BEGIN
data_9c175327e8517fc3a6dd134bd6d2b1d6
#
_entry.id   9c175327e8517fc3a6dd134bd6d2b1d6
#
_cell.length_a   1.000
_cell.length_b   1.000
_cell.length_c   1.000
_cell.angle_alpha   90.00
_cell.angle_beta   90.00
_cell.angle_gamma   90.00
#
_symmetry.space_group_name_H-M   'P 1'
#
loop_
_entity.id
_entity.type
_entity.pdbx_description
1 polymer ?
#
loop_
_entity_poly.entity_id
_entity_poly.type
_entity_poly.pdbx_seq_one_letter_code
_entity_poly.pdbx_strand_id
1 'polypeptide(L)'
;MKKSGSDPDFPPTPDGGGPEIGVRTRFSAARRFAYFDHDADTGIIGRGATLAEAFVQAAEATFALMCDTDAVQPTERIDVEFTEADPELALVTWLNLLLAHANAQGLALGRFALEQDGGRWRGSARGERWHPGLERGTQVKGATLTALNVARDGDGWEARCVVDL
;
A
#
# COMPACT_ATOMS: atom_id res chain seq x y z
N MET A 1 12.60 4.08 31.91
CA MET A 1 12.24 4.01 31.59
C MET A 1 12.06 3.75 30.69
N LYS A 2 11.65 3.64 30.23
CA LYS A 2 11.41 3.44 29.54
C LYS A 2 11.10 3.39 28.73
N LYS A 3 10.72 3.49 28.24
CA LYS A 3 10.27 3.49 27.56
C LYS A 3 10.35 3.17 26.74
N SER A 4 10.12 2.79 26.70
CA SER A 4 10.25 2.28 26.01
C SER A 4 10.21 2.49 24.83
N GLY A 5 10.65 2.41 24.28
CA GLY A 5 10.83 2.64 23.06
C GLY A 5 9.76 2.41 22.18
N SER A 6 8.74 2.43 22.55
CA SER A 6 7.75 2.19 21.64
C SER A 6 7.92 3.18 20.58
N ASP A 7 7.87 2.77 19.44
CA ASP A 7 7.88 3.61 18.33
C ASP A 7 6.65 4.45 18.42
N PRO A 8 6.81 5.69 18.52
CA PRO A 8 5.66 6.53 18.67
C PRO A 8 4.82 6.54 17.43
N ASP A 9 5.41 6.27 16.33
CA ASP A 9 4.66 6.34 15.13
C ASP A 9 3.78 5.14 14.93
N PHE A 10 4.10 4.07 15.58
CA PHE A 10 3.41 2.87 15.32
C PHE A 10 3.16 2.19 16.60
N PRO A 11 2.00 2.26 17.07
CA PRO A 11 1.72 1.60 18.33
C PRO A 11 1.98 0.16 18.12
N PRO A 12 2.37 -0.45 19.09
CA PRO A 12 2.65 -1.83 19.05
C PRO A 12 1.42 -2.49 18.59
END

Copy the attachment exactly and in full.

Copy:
data_9c175327e8517fc3a6dd134bd6d2b1d6
#
_entry.id   9c175327e8517fc3a6dd134bd6d2b1d6
#
_cell.length_a   1.000
_cell.length_b   1.000
_cell.length_c   1.000
_cell.angle_alpha   90.00
_cell.angle_beta   90.00
_cell.angle_gamma   90.00
#
_symmetry.space_group_name_H-M   'P 1'
#
loop_
_entity.id
_entity.type
_entity.pdbx_description
1 polymer ?
#
loop_
_entity_poly.entity_id
_entity_poly.type
_entity_poly.pdbx_seq_one_letter_code
_entity_poly.pdbx_strand_id
1 'polypeptide(L)'
;MKKSGSDPDFPPTPDGGGPEIGVRTRFSAARRFAYFDHDADTGIIGRGATLAEAFVQAAEATFALMCDTDAVQPTERIDVEFTEADPELALVTWLNLLLAHANAQGLALGRFALEQDGGRWRGSARGERWHPGLERGTQVKGATLTALNVARDGDGWEARCVVDL
;
A
#
# COMPACT_ATOMS: atom_id res chain seq x y z
N MET A 1 12.60 4.08 31.91
CA MET A 1 12.24 4.01 31.59
C MET A 1 12.06 3.75 30.69
N LYS A 2 11.65 3.64 30.23
CA LYS A 2 11.41 3.44 29.54
C LYS A 2 11.10 3.39 28.73
N LYS A 3 10.72 3.49 28.24
CA LYS A 3 10.27 3.49 27.56
C LYS A 3 10.35 3.17 26.74
N SER A 4 10.12 2.79 26.70
CA SER A 4 10.25 2.28 26.01
C SER A 4 10.21 2.49 24.83
N GLY A 5 10.65 2.41 24.28
CA GLY A 5 10.83 2.64 23.06
C GLY A 5 9.76 2.41 22.18
N SER A 6 8.74 2.43 22.55
CA SER A 6 7.75 2.19 21.64
C SER A 6 7.92 3.18 20.58
N ASP A 7 7.87 2.77 19.44
CA ASP A 7 7.88 3.61 18.33
C ASP A 7 6.65 4.45 18.42
N PRO A 8 6.81 5.69 18.52
CA PRO A 8 5.66 6.53 18.67
C PRO A 8 4.82 6.54 17.43
N ASP A 9 5.41 6.27 16.33
CA ASP A 9 4.66 6.34 15.13
C ASP A 9 3.78 5.14 14.93
N PHE A 10 4.10 4.07 15.58
CA PHE A 10 3.41 2.87 15.32
C PHE A 10 3.16 2.19 16.60
N PRO A 11 2.00 2.26 17.07
CA PRO A 11 1.72 1.60 18.33
C PRO A 11 1.98 0.16 18.12
N PRO A 12 2.37 -0.45 19.09
CA PRO A 12 2.65 -1.83 19.05
C PRO A 12 1.42 -2.49 18.59